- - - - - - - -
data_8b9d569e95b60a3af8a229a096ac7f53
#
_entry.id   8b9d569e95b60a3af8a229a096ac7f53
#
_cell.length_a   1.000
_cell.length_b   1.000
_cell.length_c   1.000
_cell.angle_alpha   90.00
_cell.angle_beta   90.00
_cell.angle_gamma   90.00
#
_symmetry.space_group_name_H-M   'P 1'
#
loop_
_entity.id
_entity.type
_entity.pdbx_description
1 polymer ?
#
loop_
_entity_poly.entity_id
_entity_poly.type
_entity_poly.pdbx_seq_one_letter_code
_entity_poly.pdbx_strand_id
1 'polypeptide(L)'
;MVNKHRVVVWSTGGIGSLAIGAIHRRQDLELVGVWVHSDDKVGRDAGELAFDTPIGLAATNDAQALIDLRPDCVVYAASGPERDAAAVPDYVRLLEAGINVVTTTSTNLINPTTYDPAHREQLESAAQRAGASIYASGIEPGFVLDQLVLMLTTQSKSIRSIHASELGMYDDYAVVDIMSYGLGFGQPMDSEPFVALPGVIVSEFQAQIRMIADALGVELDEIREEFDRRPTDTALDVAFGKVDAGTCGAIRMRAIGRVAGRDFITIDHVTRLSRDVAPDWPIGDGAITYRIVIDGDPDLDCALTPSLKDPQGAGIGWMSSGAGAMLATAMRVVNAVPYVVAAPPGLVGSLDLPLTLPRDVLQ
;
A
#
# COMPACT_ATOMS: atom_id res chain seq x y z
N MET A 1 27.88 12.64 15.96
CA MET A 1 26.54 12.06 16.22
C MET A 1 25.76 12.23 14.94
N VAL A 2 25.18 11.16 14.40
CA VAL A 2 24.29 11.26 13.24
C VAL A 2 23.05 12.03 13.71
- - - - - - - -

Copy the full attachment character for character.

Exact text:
data_8b9d569e95b60a3af8a229a096ac7f53
#
_entry.id   8b9d569e95b60a3af8a229a096ac7f53
#
_cell.length_a   1.000
_cell.length_b   1.000
_cell.length_c   1.000
_cell.angle_alpha   90.00
_cell.angle_beta   90.00
_cell.angle_gamma   90.00
#
_symmetry.space_group_name_H-M   'P 1'
#
loop_
_entity.id
_entity.type
_entity.pdbx_description
1 polymer ?
#
loop_
_entity_poly.entity_id
_entity_poly.type
_entity_poly.pdbx_seq_one_letter_code
_entity_poly.pdbx_strand_id
1 'polypeptide(L)'
;MVNKHRVVVWSTGGIGSLAIGAIHRRQDLELVGVWVHSDDKVGRDAGELAFDTPIGLAATNDAQALIDLRPDCVVYAASGPERDAAAVPDYVRLLEAGINVVTTTSTNLINPTTYDPAHREQLESAAQRAGASIYASGIEPGFVLDQLVLMLTTQSKSIRSIHASELGMYDDYAVVDIMSYGLGFGQPMDSEPFVALPGVIVSEFQAQIRMIADALGVELDEIREEFDRRPTDTALDVAFGKVDAGTCGAIRMRAIGRVAGRDFITIDHVTRLSRDVAPDWPIGDGAITYRIVIDGDPDLDCALTPSLKDPQGAGIGWMSSGAGAMLATAMRVVNAVPYVVAAPPGLVGSLDLPLTLPRDVLQ
;
A
#
# COMPACT_ATOMS: atom_id res chain seq x y z
N MET A 1 27.88 12.64 15.96
CA MET A 1 26.54 12.06 16.22
C MET A 1 25.76 12.23 14.94
N VAL A 2 25.18 11.16 14.40
CA VAL A 2 24.29 11.26 13.24
C VAL A 2 23.05 12.03 13.71